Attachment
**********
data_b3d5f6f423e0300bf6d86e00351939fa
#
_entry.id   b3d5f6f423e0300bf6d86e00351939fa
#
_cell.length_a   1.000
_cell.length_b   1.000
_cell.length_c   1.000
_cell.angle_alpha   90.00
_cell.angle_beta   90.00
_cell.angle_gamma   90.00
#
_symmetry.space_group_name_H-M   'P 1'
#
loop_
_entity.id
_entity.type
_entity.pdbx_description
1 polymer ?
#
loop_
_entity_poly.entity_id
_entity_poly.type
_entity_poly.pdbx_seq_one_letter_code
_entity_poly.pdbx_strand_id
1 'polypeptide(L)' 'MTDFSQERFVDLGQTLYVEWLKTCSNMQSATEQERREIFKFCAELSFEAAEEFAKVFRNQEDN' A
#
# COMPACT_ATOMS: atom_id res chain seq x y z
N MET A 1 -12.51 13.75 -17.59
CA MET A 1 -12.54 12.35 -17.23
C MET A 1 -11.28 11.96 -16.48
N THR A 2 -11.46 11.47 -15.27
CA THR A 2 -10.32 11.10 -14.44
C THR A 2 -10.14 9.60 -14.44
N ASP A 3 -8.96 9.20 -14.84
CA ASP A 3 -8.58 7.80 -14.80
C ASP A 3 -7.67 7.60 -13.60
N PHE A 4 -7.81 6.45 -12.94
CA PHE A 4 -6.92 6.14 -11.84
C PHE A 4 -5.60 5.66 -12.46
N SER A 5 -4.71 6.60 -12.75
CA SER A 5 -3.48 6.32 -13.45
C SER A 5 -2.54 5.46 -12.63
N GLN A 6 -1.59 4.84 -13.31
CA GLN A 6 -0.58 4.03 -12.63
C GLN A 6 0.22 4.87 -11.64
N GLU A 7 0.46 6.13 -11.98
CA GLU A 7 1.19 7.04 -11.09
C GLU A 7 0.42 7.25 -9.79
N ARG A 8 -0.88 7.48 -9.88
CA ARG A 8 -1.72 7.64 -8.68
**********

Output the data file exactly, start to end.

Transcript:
data_b3d5f6f423e0300bf6d86e00351939fa
#
_entry.id   b3d5f6f423e0300bf6d86e00351939fa
#
_cell.length_a   1.000
_cell.length_b   1.000
_cell.length_c   1.000
_cell.angle_alpha   90.00
_cell.angle_beta   90.00
_cell.angle_gamma   90.00
#
_symmetry.space_group_name_H-M   'P 1'
#
loop_
_entity.id
_entity.type
_entity.pdbx_description
1 polymer ?
#
loop_
_entity_poly.entity_id
_entity_poly.type
_entity_poly.pdbx_seq_one_letter_code
_entity_poly.pdbx_strand_id
1 'polypeptide(L)' 'MTDFSQERFVDLGQTLYVEWLKTCSNMQSATEQERREIFKFCAELSFEAAEEFAKVFRNQEDN' A
#
# COMPACT_ATOMS: atom_id res chain seq x y z
N MET A 1 -12.51 13.75 -17.59
CA MET A 1 -12.54 12.35 -17.23
C MET A 1 -11.28 11.96 -16.48
N THR A 2 -11.46 11.47 -15.27
CA THR A 2 -10.32 11.10 -14.44
C THR A 2 -10.14 9.60 -14.44
N ASP A 3 -8.96 9.20 -14.84
CA ASP A 3 -8.58 7.80 -14.80
C ASP A 3 -7.67 7.60 -13.60
N PHE A 4 -7.81 6.45 -12.94
CA PHE A 4 -6.92 6.14 -11.84
C PHE A 4 -5.60 5.66 -12.46
N SER A 5 -4.71 6.60 -12.75
CA SER A 5 -3.48 6.32 -13.45
C SER A 5 -2.54 5.46 -12.63
N GLN A 6 -1.59 4.84 -13.31
CA GLN A 6 -0.58 4.03 -12.63
C GLN A 6 0.22 4.87 -11.64
N GLU A 7 0.46 6.13 -11.98
CA GLU A 7 1.19 7.04 -11.09
C GLU A 7 0.42 7.25 -9.79
N ARG A 8 -0.88 7.48 -9.88
CA ARG A 8 -1.72 7.64 -8.68